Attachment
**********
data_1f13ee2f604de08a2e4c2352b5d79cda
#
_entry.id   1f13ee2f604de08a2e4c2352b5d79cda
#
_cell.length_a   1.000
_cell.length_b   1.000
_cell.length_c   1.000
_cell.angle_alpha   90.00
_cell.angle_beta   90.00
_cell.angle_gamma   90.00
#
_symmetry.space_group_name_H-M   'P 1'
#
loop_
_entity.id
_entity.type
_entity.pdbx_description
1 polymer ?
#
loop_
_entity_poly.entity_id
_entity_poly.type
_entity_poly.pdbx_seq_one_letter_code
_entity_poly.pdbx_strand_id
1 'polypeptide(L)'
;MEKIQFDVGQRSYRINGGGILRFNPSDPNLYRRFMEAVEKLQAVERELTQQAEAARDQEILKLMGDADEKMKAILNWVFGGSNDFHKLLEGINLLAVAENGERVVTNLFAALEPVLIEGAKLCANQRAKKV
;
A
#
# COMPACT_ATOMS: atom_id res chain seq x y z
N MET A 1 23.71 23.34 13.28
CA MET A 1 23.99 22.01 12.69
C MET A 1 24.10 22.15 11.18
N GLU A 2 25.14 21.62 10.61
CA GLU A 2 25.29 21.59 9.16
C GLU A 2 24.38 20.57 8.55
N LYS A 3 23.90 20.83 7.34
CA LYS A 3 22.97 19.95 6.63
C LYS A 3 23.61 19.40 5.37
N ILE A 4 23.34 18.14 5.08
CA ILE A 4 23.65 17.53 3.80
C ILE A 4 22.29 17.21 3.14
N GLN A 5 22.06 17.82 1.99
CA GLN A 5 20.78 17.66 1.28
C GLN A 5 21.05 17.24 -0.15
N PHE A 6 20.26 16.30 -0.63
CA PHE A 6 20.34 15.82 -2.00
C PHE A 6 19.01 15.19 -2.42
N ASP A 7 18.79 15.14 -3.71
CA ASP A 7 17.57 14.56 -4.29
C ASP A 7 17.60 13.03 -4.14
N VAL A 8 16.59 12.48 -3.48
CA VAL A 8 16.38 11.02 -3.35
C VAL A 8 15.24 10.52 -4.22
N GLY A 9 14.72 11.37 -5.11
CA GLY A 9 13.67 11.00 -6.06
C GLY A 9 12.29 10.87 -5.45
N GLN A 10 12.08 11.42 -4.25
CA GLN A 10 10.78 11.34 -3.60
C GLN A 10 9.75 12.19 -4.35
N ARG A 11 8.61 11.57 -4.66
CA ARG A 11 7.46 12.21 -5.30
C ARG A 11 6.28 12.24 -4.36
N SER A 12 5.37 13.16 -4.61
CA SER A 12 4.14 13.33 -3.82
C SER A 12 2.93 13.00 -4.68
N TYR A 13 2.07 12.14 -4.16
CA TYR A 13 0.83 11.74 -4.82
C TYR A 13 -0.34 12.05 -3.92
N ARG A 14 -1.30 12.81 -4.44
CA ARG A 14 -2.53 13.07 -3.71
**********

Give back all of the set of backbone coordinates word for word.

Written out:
data_1f13ee2f604de08a2e4c2352b5d79cda
#
_entry.id   1f13ee2f604de08a2e4c2352b5d79cda
#
_cell.length_a   1.000
_cell.length_b   1.000
_cell.length_c   1.000
_cell.angle_alpha   90.00
_cell.angle_beta   90.00
_cell.angle_gamma   90.00
#
_symmetry.space_group_name_H-M   'P 1'
#
loop_
_entity.id
_entity.type
_entity.pdbx_description
1 polymer ?
#
loop_
_entity_poly.entity_id
_entity_poly.type
_entity_poly.pdbx_seq_one_letter_code
_entity_poly.pdbx_strand_id
1 'polypeptide(L)'
;MEKIQFDVGQRSYRINGGGILRFNPSDPNLYRRFMEAVEKLQAVERELTQQAEAARDQEILKLMGDADEKMKAILNWVFGGSNDFHKLLEGINLLAVAENGERVVTNLFAALEPVLIEGAKLCANQRAKKV
;
A
#
# COMPACT_ATOMS: atom_id res chain seq x y z
N MET A 1 23.71 23.34 13.28
CA MET A 1 23.99 22.01 12.69
C MET A 1 24.10 22.15 11.18
N GLU A 2 25.14 21.62 10.61
CA GLU A 2 25.29 21.59 9.16
C GLU A 2 24.38 20.57 8.55
N LYS A 3 23.90 20.83 7.34
CA LYS A 3 22.97 19.95 6.63
C LYS A 3 23.61 19.40 5.37
N ILE A 4 23.34 18.14 5.08
CA ILE A 4 23.65 17.53 3.80
C ILE A 4 22.29 17.21 3.14
N GLN A 5 22.06 17.82 1.99
CA GLN A 5 20.78 17.66 1.28
C GLN A 5 21.05 17.24 -0.15
N PHE A 6 20.26 16.30 -0.63
CA PHE A 6 20.34 15.82 -2.00
C PHE A 6 19.01 15.19 -2.42
N ASP A 7 18.79 15.14 -3.71
CA ASP A 7 17.57 14.56 -4.29
C ASP A 7 17.60 13.03 -4.14
N VAL A 8 16.59 12.48 -3.48
CA VAL A 8 16.38 11.02 -3.35
C VAL A 8 15.24 10.52 -4.22
N GLY A 9 14.72 11.37 -5.11
CA GLY A 9 13.67 11.00 -6.06
C GLY A 9 12.29 10.87 -5.45
N GLN A 10 12.08 11.42 -4.25
CA GLN A 10 10.78 11.34 -3.60
C GLN A 10 9.75 12.19 -4.35
N ARG A 11 8.61 11.57 -4.66
CA ARG A 11 7.46 12.21 -5.30
C ARG A 11 6.28 12.24 -4.36
N SER A 12 5.37 13.16 -4.61
CA SER A 12 4.14 13.33 -3.82
C SER A 12 2.93 13.00 -4.68
N TYR A 13 2.07 12.14 -4.16
CA TYR A 13 0.83 11.74 -4.82
C TYR A 13 -0.34 12.05 -3.92
N ARG A 14 -1.30 12.81 -4.44
CA ARG A 14 -2.53 13.07 -3.71